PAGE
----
- St. Michel church, which is east of the Palais des Ducs. It was built from the 15th to the 17th century.
Most museums are free for everyone. English and french audio guide is available most of the time.
- The Musée des Beaux-Arts is an art museum, located in the Palais Ducal and has a permanent exhibition of medieval art. On the upper floor, there are lots of paintings by local artists and Flemish painters. The museum sometimes hosts temporary exhibitions of modern art. The most famous part of the museum is the Guard Room with tombs of the Dukes of Burgundy. On the last floor there is more recent art including Picasso, Monet and Courbet as well as more recent work.
- Museum d'histoire naturelle (in the Arquebuse gardens), hosts permanent exhibitions on animals, mummies, etc.
- Pavillon de Raines in the Arquebuse gardens hosts temporary exhibitions on scientific topics, animals, etc.
- The planetarium in the Arquebuse gardens have different showings on astronomy.
- Musée de la vie bourguignonne.
- Jardin Darcy (on the Darcy place) is a beautiful park near the station and it's a great place to have a rest and to see how French people enjoy themselves. (But before you sit down on a bench, you should make sure that there are no pigeons on a branch above you). You can see the famous white bear of François Pompon (although this one is a replica made by Henri Martinet; the original is at the Orsay museum in Paris).
- The Arquebuse is a large garden, situated just below the train station, built in the 18th century on this place where Arquebuse knights met in 15th century. It contains the botanic gardens (Jardin Botanique), the museum d'histoire naturelle, the planetarium and the pavillon de Raines.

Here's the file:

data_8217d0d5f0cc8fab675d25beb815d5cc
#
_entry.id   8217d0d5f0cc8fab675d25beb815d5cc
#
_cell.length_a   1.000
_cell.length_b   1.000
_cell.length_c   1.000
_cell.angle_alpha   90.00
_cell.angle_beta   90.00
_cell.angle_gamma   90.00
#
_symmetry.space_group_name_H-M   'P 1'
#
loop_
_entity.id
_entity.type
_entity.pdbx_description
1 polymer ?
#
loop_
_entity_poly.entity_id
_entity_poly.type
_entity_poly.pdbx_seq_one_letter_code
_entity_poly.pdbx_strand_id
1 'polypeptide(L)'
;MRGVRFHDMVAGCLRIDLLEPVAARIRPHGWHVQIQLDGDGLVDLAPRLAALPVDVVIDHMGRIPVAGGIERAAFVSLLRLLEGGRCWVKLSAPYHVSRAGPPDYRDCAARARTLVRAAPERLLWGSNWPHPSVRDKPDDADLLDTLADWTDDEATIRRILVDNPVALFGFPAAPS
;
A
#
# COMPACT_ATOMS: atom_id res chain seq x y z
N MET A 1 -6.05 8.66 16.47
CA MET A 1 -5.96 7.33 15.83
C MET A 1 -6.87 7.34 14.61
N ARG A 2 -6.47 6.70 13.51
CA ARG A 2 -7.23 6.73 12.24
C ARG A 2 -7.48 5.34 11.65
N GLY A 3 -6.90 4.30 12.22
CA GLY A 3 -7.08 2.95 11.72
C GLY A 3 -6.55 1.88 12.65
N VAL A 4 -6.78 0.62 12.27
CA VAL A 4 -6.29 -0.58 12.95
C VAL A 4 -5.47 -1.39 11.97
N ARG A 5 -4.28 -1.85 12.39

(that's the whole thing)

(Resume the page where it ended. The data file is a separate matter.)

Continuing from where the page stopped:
- Beaune is a beautiful town with many wineries and excellent examples of typical regional architecture. In particular make sure you see the Hôtel-Dieu.
- Promenade de l'Ouche (or Coulée verte) is a walking and cycling trail which starts near the Hospital (rue du Faubourg Raines, 10 minutes walk from city center) and follows the Ouche river to the Kir lake. On the way to the lake you can stop at the Well of Moses (30 min walk).
- Lac Kir (Kir lake) is an artificial lake just bit outside the city. There you can walk or cycle around the lake. In the summer days there's plenty of people on the beach (you can swim in the lake, although the water is a bit dark).
- Rue de la Liberté, which extends east from Place Darcy to the Palais des Ducs is a main shopping street with all types of shopping for locals and visitors. The Boutiques Maille (for Maille mustards) is located on this street.
- Les Halles, an indoor marketplace, has many stalls for fresh produce, meat, and seafood.
- Mustards from Maille and Edmond Fallot can be bought cheaper from the supermarket chains (e.g. Casino or Carrefour) than from the specialty stores found around the city.
Many of the dishes that Americans think of as traditionally French originated in Burgundy: 'coq au vin'. Another great strategy is to order the fixed-price (prix fixe) menu, usually three courses including dessert and provides a good sense of what the restaurant is like.
There are 4 Michelin starred restaurants in Dijon and the immediate area.
- La Guinguette, 1 cours Bourberain (From rue Berbisey find a small courtyard), ☎ 03 80 30 63 14. Small restaurant at the end of a ruelle. Cozy and convivial, decorated with kitsch old french ep records like Claude François, you'll be able to order very big plates based on potato, salad and cheese around an apéro maison. Quite cheap but good luck to eat all your plate. But if you can't eat it all, they will give you a doggy bag. Be sure to call before coming, as the restaurant is small and sometimes crowded on saturday evenings. €8-12. edit
- Le Bistrot des Halles, 10 Rue Bannelier 21000 Dijon, France, ☎ 03 80 49 94 15. Very good and not expensive place to eat next to the market. Around 10 different dishes to pick from off of the menu. All of them quite quite good and authentic.Can get busy during lunch time. People that work there are very efficient and friendly. Menus du jour at 18€. edit